When BoJack Horseman (2014-2020) was first announced, it made news as the first adult animated original programming for Netflix. I recall at the time that there was a certain amount of hoopla around this—not just for being adult-oriented animation (which used to be considered a rarity), but for being one of Netflix’s first entries into original animated programming, period.

Six years later, animation vast presence has become the norm, consistently making a significant portion of the content on streaming platforms. But between each platform, there are a variety of different production and curation strategies. This blog post considers HBO Max and examines the particular ways in which it leverages three different animation intellectual properties (IPs) to make itself a prominent streaming platform amidst the current ‘streaming wars.’

HBO Max’s story is one of media conglomeration. Owned by WarnerMedia (which has now successfully merged with AT&T), HBO Max is an interesting entry into the platform wars in how it leverages the HBO brand identity, while also tapping into the newly restructured Global Kids, Young Adults, and Classics unit at WarnerMedia.[1] This unit, headed by Tom Ascheim (who previously worked for Nickelodeon), appears to consider animation as a key asset when working with the youth and young adult market.[2] Cartoon Network, Adult Swim, Boomerang, and Warner Bros. Animation are all a part of this business unit. HBO Max, debuting later this month, is an extension of the business organization strategy and is tapping into its various animation IP to draw audiences (particularly millennials) to its platform.

The first of the three notable animation IPs used here is Adventure Time: Distant Lands. Adventure Time (2010-2018), a critically acclaimed show on Cartoon Network popular with both kids and adults. With the announcement of Distant Lands exclusive to HBO Max, it was clear that these four hour-long specials were made as an exclusive draw for the Kids & Young Adults markets, while also working HBO’s brand of ‘quality’ entertainment.

Figure 1. JellyStone! promotional artwork.

The second notable HBO Max animation IP is Jellystone!, a Hanna-Barbera reboot where various Hanna-Barbera characters (such as Yogi Bear, Top Cat, El Kabong, and more) live, work, and play together, as well as cause plenty of mischiefs (see Fig. 1). What is notable here is how this project relies on the rebooting and repackaging of Hanna-Barbera IP (originally acquired by Ted Turner for Cartoon Network). The same could be said for HBO Max’s Looney Tunes reboot as well.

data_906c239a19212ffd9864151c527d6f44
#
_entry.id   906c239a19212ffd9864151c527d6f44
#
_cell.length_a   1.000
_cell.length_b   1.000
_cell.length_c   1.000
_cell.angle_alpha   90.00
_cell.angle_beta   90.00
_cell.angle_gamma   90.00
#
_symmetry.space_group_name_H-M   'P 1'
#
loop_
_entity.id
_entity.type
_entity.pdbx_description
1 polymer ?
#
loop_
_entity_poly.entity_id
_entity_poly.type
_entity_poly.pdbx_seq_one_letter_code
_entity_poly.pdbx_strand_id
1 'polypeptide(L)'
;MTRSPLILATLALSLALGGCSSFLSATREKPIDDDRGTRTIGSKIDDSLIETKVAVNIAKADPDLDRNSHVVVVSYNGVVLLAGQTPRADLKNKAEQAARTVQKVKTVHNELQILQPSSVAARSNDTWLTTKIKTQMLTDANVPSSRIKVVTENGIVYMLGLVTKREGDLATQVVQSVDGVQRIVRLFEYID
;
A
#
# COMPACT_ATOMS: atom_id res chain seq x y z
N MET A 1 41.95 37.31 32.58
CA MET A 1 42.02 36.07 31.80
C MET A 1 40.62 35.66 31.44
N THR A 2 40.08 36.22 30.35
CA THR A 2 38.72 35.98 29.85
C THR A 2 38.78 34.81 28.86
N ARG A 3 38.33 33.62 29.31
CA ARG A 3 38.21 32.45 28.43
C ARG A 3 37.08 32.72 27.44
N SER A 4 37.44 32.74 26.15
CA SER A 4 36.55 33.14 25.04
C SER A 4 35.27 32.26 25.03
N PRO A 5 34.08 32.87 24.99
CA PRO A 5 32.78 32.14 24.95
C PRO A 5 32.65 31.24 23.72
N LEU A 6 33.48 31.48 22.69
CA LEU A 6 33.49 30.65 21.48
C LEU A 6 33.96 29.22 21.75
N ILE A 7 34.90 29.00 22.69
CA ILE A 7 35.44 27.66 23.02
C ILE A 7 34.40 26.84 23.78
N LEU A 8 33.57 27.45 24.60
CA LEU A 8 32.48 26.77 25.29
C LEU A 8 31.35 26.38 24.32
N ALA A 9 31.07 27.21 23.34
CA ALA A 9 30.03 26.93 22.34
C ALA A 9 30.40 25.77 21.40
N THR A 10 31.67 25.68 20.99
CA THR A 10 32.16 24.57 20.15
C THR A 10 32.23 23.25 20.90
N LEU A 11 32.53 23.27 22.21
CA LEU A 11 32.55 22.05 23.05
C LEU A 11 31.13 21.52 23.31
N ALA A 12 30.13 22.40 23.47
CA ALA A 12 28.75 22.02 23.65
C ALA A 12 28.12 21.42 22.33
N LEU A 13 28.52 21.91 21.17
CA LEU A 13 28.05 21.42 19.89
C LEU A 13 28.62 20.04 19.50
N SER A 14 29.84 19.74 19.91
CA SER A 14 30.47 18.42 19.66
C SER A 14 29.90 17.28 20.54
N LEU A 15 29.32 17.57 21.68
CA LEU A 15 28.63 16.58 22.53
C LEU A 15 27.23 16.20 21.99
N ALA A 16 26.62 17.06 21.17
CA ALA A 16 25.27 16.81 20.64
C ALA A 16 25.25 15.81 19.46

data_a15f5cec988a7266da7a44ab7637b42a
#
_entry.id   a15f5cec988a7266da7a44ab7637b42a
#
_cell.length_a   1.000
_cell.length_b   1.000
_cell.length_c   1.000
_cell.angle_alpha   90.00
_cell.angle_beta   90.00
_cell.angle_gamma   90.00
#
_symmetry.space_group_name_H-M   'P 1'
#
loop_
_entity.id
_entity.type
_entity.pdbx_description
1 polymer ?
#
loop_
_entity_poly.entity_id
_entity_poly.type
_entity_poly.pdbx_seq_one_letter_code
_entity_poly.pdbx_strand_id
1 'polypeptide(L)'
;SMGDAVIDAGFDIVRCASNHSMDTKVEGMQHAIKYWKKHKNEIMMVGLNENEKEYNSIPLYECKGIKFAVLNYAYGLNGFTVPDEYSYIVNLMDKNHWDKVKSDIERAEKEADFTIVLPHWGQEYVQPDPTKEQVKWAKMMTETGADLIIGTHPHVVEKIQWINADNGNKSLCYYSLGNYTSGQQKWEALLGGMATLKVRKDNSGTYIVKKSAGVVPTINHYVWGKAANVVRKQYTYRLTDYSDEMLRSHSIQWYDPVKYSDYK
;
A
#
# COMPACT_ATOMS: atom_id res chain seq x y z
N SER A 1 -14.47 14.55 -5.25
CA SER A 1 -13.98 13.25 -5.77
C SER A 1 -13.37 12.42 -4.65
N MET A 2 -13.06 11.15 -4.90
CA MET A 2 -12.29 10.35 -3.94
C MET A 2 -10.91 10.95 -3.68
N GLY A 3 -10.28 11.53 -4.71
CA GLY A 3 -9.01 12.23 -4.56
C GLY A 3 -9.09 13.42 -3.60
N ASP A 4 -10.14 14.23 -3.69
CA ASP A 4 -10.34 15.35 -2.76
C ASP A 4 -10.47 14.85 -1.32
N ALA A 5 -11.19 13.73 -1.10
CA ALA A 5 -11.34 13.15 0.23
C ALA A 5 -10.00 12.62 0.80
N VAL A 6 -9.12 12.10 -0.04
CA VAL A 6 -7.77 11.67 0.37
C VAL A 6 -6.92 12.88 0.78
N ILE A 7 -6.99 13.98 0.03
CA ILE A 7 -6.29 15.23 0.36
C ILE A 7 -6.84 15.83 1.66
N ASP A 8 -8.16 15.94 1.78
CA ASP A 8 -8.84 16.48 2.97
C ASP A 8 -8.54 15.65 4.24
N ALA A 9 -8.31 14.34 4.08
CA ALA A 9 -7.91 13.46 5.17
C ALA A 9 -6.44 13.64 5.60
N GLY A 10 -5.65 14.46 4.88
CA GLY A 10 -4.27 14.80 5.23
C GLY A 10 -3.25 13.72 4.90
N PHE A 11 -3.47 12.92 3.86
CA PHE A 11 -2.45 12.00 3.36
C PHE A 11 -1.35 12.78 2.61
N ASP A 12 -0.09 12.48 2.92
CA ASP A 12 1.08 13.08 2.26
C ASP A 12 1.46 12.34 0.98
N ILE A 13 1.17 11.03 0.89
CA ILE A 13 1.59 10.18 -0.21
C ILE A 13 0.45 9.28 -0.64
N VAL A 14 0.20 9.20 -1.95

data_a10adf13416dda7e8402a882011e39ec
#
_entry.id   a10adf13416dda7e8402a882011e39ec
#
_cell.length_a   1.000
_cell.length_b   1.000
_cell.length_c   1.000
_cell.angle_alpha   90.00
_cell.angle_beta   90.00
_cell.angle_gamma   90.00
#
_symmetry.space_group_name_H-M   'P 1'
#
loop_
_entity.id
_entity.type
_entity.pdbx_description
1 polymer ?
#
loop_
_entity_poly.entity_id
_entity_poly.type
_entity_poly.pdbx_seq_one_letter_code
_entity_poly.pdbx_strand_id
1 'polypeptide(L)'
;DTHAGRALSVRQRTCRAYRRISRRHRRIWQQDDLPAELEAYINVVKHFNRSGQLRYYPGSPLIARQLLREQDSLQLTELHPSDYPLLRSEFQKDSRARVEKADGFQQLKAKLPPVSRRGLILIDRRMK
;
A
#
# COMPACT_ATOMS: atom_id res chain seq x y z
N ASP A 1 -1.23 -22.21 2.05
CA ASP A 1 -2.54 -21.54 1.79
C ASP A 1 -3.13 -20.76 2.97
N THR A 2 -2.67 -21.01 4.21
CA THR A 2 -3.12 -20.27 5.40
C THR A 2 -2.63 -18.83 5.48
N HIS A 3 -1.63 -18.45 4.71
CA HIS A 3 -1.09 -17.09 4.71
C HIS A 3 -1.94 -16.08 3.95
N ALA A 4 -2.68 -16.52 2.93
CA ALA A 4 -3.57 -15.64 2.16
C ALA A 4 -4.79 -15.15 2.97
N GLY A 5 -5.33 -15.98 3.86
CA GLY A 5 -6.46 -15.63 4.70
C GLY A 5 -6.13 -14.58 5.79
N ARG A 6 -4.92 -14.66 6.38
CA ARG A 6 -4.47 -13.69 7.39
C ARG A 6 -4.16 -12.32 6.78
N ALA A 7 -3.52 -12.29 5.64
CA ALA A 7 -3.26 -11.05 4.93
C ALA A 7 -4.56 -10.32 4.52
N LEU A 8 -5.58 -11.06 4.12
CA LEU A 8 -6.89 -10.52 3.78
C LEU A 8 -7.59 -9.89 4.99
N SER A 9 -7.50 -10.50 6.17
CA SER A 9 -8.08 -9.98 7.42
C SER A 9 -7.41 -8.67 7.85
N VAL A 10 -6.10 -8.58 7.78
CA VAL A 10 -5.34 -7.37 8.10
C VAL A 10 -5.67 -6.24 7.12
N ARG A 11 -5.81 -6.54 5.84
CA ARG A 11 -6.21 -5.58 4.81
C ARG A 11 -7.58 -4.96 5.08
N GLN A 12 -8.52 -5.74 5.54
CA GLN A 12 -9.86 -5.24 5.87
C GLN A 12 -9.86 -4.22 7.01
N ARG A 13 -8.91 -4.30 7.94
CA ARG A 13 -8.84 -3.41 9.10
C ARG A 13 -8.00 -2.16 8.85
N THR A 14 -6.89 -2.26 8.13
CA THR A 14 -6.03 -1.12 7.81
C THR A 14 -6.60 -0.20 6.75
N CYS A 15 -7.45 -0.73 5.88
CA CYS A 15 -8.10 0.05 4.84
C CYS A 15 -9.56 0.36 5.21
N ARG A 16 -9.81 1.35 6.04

Finally, HBO Max also recently announced that Crunchyroll (also owned by AT&T) will curate a select number of anime series for the streaming platform.[3] Certainly the addition of titles like Fullmetal Alchemist: Brotherhood (2009-2010) helps with the ‘Max’ aspect of HBO Max, adding to a vast catalog of quality entertainment. But many of the particular titles offered are aimed at audiences who are not necessarily anime fans at all. For example, the anime 91 Days (2016) is part of the HBO Max debut launch catalog. It is a generally accessible, by-the-book gangster genre series that I have often seen recommended as an anime series for those who do not watch anime regularly (I highly recommended it in general). Series like these act as a sample of key, cross-over anime hits that will likely be enough for the average viewer, but won’t inundate the platform with series that may seem alienating for those unaccustomed to the peculiarities of anime. Crunchyroll’s role here is to serve as the careful curator, selecting mainstream hits for HBO Max, while also enticing viewers who like what they see to subscribe to their specialized anime streaming platform. This is somewhat speculation for now, of course, as HBO Max has not launched yet, and we do not yet know the specifics of what the interfaces and content curation of the platform will look like. Still, from what has been described by the recent press releases, this appears to be what HBO Max is aiming for.[4]